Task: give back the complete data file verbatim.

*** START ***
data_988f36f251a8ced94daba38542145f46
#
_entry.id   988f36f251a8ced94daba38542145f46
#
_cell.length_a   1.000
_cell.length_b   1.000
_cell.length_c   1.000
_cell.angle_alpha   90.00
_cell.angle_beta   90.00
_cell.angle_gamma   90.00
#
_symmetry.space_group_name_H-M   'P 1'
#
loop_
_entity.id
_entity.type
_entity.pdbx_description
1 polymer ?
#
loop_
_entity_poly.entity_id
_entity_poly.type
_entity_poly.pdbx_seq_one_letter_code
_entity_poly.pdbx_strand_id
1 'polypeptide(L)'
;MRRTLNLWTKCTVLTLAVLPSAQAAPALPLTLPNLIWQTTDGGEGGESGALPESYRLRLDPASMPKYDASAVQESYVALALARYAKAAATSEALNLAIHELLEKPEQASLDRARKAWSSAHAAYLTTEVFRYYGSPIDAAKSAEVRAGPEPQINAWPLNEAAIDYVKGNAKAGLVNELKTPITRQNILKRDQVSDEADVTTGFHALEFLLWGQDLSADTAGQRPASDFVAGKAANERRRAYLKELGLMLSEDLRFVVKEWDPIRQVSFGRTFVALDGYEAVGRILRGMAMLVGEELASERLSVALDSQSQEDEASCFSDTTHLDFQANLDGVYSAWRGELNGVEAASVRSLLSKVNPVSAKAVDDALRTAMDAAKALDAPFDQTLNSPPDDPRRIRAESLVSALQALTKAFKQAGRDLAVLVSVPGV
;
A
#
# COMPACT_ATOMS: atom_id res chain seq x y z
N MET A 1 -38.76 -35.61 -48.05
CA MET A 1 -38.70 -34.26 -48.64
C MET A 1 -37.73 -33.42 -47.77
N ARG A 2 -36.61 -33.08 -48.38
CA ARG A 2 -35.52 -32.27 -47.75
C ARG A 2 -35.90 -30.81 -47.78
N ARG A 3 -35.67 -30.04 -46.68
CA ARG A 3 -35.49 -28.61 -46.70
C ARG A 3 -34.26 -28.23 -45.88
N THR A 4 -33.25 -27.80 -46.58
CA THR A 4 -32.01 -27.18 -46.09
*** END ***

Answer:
data_988f36f251a8ced94daba38542145f46
#
_entry.id   988f36f251a8ced94daba38542145f46
#
_cell.length_a   1.000
_cell.length_b   1.000
_cell.length_c   1.000
_cell.angle_alpha   90.00
_cell.angle_beta   90.00
_cell.angle_gamma   90.00
#
_symmetry.space_group_name_H-M   'P 1'
#
loop_
_entity.id
_entity.type
_entity.pdbx_description
1 polymer ?
#
loop_
_entity_poly.entity_id
_entity_poly.type
_entity_poly.pdbx_seq_one_letter_code
_entity_poly.pdbx_strand_id
1 'polypeptide(L)'
;MRRTLNLWTKCTVLTLAVLPSAQAAPALPLTLPNLIWQTTDGGEGGESGALPESYRLRLDPASMPKYDASAVQESYVALALARYAKAAATSEALNLAIHELLEKPEQASLDRARKAWSSAHAAYLTTEVFRYYGSPIDAAKSAEVRAGPEPQINAWPLNEAAIDYVKGNAKAGLVNELKTPITRQNILKRDQVSDEADVTTGFHALEFLLWGQDLSADTAGQRPASDFVAGKAANERRRAYLKELGLMLSEDLRFVVKEWDPIRQVSFGRTFVALDGYEAVGRILRGMAMLVGEELASERLSVALDSQSQEDEASCFSDTTHLDFQANLDGVYSAWRGELNGVEAASVRSLLSKVNPVSAKAVDDALRTAMDAAKALDAPFDQTLNSPPDDPRRIRAESLVSALQALTKAFKQAGRDLAVLVSVPGV
;
A
#
# COMPACT_ATOMS: atom_id res chain seq x y z
N MET A 1 -38.76 -35.61 -48.05
CA MET A 1 -38.70 -34.26 -48.64
C MET A 1 -37.73 -33.42 -47.77
N ARG A 2 -36.61 -33.08 -48.38
CA ARG A 2 -35.52 -32.27 -47.75
C ARG A 2 -35.90 -30.81 -47.78
N ARG A 3 -35.67 -30.04 -46.68
CA ARG A 3 -35.49 -28.61 -46.70
C ARG A 3 -34.26 -28.23 -45.88
N THR A 4 -33.25 -27.80 -46.58
CA THR A 4 -32.01 -27.18 -46.09